Adelaide 36ers head coach Joey Wright has coached over 350 NBL games. He’s one of the league’s best coaches – respected throughout the country with results and silverware to back it up.
He’s been named Coach of the Year twice and won a championship with the Brisbane Bullets in 2007.
Last night in Melbourne, I stayed focused on Wright; documenting a game in the life of one our league’s most high-profile and interesting coaches.
Always the sharpest dressed in the building, Joey works the sidelines like he’s ready to catch and shoot at any moment. He paces like a caged tiger for much of the game.
“There it is! There it is!” he yells after an early Adelaide basket.
Nobody – no player, official or fan – is more locked into the game.
Wright never stops coaching, barking instructions to his players on the court and keeping those on the bench engaged and aware. There’s nothing cross-legged or Lindsay Gaze about Wright’s approach.
“You boys need to get that shit sorted out!” he barks at two of his players late in the second quarter. “We gave up six points on the f–k ups between you two! Talk it out!”
It’s an aggressive approach, one Wright feels he can use thanks to the strong relationships he has with his guys.
“All my players know how much I love them,” he tells me post-game. “When you spend as much time with them and care about them in all areas of their lives you can push them into areas that maybe some coaches can’t.”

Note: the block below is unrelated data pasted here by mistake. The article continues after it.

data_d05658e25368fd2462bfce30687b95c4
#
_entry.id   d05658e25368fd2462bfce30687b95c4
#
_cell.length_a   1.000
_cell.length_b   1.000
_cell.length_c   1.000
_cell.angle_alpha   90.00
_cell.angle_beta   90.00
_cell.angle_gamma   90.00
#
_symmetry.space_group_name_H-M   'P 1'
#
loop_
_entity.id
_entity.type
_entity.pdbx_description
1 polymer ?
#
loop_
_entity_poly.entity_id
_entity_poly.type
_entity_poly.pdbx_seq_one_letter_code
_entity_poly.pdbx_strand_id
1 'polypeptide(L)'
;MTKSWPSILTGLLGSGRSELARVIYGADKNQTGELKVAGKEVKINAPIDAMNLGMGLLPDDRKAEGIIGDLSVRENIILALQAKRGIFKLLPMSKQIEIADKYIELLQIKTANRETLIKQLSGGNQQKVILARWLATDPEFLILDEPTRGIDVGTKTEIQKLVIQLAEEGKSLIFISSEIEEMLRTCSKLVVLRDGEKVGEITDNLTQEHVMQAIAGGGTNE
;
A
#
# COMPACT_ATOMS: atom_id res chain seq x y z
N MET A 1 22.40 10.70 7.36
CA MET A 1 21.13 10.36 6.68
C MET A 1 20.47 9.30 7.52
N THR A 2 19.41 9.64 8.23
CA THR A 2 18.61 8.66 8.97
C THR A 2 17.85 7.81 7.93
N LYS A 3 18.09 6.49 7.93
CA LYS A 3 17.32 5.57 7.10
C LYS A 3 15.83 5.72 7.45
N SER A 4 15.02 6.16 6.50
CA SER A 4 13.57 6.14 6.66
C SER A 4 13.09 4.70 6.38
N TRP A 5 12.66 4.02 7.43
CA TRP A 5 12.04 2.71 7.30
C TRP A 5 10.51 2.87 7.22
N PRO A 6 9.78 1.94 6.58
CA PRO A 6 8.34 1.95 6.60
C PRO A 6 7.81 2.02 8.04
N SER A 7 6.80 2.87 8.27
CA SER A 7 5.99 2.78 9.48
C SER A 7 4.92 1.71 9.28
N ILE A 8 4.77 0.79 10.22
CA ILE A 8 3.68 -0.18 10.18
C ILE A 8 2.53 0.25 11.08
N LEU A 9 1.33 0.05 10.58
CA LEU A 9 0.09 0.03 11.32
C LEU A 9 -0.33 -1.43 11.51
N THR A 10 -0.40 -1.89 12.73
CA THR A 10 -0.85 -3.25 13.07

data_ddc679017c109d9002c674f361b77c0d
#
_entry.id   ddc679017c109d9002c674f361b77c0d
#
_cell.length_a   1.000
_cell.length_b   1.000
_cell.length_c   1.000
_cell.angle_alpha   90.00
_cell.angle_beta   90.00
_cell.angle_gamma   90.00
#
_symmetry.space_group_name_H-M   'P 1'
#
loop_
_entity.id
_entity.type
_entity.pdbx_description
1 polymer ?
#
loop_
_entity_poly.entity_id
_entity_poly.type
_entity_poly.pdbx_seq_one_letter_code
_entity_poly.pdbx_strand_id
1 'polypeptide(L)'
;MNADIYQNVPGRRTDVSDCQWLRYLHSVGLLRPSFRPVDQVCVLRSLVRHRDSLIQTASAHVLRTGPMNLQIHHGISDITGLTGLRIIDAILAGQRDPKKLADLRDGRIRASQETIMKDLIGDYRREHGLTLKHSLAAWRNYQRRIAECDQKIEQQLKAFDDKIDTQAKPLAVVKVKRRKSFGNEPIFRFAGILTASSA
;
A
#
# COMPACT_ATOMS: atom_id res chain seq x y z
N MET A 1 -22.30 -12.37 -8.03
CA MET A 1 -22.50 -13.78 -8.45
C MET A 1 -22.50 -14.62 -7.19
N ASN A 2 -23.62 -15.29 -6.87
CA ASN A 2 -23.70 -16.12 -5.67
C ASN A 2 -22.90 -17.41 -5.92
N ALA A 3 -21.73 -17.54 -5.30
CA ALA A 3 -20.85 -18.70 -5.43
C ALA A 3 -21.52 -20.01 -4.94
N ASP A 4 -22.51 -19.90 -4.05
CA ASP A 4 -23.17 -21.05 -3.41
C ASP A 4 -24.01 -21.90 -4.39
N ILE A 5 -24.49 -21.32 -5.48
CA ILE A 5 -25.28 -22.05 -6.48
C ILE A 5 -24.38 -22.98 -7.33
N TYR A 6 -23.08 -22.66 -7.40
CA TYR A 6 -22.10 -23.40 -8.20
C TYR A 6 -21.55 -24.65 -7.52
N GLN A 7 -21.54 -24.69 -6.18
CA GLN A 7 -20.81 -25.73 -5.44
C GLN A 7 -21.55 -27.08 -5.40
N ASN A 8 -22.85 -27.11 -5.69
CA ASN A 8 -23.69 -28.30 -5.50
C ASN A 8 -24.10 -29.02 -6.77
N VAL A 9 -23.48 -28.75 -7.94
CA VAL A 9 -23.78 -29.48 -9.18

It’s a trust built up between player and coach – one Wright believes goes further than the game.
“There’s not one guy in that locker room that doesn’t know what I’ll do for them… nothing to do with basketball, just in life in general.”
One of the compliments often paid to Wright is that he is very much a ‘player’s coach’. He knows what makes ballers tick.
Having recruited forward Lucas Walker from Melbourne United during the offseason – and played him off the bench for the team’s opening games – Wright started him last night in Melbourne.
“Usually guys want to play good against their old team – a little extra energy and effort there,” Wright would say post-game.
Players respect that in a coach. They remember that kind of stuff.
Wright’s relationship with the officials is a more complicated matter.
“That’s bull…!” he yells at referee Raoul Kirsten after a controversial call.
He’s a master at cutting loose to make a point, but cutting it short to avoid giving away free points.
It’s a constant conversation with the referees; sometimes heated, often one-way but always professional.
Speaking post-game, Wright resists the idea that he ‘works’ the officials.
“I’m not really trying to work them,” he says. “I see the game a certain way, they may see it that way or see it a different way. That’s it. But I’m not working them in any way.”
But that doesn’t stop him speaking his mind. Asked whether he has a handle on the officiating this season, Wright responds emphatically.
“I have no idea,” he says. “But I don’t think I’m the only one. That’s probably all I can say.”
Pressed further, Wright expands on his frustrations.